Running Debian Testing (a.k.a. Jessie)
Debian is known for its rock solid, stable releases. Unfortunately these releases tend to contain packages that are somewhat dated, because they have been stabilised for a while before they were finally added and Debian is released. This can be somewhat frustrating.
Recently “rolling release” distributions have become more popular. I believe that this is in large part due to ArchLinux, which is a popular rolling release distribution. ArchLinux is a fine distribution, but it tends to be somewhat low level. Installation for example is limited to (text mode) terminal commands. A good learning experience for sure, but not for everyone.
Another option is to use Debian Testing.”Testing” is now what is going to be the next release of Debian once it has stabilised.”Testing” contains newer packages than the current release and depending on the type of application this often means the newest release.When the freeze happens,”Testing” will stop including new packages in order to stabilize to become the next release. The stabilization period is supposed to be short, although this is not always the case. You can help with this by running testing and reporting bugs as you find them.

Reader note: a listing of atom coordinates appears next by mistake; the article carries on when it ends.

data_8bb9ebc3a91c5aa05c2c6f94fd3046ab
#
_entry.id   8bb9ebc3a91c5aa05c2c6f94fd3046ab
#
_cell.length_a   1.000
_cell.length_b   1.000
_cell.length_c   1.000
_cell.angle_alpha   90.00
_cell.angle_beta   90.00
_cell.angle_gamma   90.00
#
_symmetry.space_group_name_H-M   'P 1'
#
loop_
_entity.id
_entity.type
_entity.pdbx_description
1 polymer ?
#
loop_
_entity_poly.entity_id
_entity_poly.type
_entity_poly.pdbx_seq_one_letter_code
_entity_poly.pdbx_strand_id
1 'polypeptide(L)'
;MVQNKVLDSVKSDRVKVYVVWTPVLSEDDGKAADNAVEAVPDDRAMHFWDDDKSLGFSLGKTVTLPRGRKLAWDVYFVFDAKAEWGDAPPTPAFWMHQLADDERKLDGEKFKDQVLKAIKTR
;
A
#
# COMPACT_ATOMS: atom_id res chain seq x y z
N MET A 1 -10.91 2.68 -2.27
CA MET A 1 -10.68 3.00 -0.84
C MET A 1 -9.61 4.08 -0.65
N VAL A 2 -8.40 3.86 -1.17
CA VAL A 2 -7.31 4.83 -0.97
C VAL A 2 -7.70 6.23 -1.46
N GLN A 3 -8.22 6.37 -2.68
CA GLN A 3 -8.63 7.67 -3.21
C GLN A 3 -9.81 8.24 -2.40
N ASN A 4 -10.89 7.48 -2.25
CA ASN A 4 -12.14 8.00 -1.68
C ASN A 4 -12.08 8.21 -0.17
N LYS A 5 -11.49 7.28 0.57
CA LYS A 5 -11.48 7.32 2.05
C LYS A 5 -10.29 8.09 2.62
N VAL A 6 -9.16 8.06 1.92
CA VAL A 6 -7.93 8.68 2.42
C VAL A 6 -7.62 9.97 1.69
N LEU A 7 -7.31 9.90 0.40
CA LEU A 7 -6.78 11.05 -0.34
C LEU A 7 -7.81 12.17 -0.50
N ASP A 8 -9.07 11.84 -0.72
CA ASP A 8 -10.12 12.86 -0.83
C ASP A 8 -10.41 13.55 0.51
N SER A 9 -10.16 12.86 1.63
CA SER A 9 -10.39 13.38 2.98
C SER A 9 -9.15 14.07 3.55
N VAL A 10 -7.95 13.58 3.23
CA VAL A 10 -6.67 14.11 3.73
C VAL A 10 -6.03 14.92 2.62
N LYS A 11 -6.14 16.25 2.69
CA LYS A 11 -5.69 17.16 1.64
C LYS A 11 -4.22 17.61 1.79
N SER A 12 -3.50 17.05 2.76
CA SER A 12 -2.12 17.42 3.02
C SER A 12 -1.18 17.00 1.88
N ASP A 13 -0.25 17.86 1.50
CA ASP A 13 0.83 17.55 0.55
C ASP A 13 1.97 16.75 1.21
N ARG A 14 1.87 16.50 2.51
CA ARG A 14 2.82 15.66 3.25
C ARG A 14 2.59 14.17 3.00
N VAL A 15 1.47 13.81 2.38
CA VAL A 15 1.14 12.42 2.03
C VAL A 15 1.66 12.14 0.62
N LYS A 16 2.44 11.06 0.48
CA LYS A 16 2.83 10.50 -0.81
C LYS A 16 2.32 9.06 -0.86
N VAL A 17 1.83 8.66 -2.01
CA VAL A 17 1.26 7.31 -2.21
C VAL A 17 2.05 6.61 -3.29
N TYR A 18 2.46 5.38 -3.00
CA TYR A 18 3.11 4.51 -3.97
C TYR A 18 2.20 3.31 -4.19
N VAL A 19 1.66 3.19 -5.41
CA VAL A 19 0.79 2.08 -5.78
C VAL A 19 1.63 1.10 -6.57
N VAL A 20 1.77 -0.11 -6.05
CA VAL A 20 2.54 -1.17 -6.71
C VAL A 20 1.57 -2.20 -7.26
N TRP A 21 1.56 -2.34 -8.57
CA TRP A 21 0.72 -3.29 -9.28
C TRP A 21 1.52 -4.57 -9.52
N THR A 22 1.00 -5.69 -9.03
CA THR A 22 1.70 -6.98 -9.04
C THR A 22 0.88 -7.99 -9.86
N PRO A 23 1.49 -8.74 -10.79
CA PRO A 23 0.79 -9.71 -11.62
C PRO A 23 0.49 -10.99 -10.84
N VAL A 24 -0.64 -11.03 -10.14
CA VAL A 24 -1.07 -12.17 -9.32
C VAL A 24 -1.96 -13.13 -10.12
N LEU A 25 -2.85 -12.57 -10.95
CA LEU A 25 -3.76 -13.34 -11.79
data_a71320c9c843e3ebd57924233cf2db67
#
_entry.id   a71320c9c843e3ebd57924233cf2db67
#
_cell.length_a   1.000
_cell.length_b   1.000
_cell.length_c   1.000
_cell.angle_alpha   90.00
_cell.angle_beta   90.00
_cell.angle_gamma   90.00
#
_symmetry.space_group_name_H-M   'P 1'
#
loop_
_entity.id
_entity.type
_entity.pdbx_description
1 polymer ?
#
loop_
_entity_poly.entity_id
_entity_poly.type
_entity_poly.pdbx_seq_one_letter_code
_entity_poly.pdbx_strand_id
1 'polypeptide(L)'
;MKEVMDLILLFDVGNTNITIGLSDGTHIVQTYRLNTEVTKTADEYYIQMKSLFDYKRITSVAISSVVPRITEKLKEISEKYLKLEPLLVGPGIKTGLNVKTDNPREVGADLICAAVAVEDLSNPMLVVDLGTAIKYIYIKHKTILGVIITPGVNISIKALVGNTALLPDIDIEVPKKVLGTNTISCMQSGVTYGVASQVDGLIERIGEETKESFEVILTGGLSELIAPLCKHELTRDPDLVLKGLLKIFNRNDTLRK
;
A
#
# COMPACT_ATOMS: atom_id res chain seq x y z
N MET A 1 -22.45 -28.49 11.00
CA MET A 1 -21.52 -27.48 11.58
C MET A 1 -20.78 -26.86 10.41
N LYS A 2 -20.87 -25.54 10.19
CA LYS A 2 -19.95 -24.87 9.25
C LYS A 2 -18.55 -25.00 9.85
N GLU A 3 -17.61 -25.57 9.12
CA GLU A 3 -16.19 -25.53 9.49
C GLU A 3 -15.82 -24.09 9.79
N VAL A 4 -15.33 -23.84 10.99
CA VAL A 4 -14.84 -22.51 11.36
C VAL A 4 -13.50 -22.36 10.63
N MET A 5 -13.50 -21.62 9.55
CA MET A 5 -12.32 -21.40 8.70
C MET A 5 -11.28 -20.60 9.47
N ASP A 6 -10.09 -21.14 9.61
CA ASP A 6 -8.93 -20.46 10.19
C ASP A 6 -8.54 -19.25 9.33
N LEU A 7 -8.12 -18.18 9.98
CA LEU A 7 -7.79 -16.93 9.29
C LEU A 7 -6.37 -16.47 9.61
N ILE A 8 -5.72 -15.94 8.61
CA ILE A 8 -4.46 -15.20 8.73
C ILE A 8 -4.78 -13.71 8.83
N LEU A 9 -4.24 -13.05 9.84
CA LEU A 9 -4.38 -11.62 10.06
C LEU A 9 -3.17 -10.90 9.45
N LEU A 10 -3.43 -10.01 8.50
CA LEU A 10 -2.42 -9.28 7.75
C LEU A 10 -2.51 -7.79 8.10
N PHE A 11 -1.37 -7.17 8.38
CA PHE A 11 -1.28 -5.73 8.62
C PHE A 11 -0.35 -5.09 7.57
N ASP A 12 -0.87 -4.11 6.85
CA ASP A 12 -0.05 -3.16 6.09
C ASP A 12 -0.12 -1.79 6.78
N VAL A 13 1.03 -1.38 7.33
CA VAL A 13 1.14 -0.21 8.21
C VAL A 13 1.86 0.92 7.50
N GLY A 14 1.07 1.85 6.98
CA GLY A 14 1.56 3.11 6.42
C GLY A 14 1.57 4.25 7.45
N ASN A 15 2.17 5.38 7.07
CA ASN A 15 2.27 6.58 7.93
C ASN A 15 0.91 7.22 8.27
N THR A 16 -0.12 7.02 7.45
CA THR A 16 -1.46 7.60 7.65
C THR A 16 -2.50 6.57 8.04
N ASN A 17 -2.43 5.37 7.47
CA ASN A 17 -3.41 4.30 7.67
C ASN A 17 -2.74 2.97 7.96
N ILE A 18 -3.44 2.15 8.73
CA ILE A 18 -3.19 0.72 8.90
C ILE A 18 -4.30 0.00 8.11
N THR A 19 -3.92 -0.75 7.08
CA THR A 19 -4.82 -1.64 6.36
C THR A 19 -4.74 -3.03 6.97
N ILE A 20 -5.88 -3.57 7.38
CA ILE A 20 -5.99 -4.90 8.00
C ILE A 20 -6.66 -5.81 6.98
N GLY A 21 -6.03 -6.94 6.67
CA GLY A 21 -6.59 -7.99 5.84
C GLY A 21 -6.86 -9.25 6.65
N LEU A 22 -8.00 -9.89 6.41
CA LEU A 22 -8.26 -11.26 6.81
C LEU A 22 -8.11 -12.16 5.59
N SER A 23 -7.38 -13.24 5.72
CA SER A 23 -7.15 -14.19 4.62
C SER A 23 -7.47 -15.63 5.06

After the release has happened you can decide to keep using the current release, as the package manager is often configured to get packages based on the name of the release which by then has officially been released. Or you can change this to ‘testing’ to keep yourself on “Testing” indefinitely.
My experience thusfar is that even Debian Testing is pretty stable. I have not had a serious breakdown in quite a while, although I have temporarily had a program that segfaulted. This was quickly fixed however. As you understand you should not do this on a computer that is of critical importance. Basically, if you require this computer to work at all times, don’t take the chance.
Debian Testing contains packages that have “soaked” for a few days in unstable. If within that time problems are detected, the package will not be promoted to Testing. This helps to ensure that you do not get caught by biggest/baddest mistakes. If this is enough insurance for you and you want Debian with newer packages than what is currently available in Debian Stable, give it a try!
Also: Start updates with ‘apt-get -u upgrade‘ in order to: 1. see what’s being offered, and 2. prevent accidentally deleting packages that get removed due to missing dependencies. Do ‘apt-get -u dist-upgrade‘ once in a while when you have some time to carefully check wat is being proposed. ‘dist-upgrade‘ is more enthusiastic and will remove packages if required.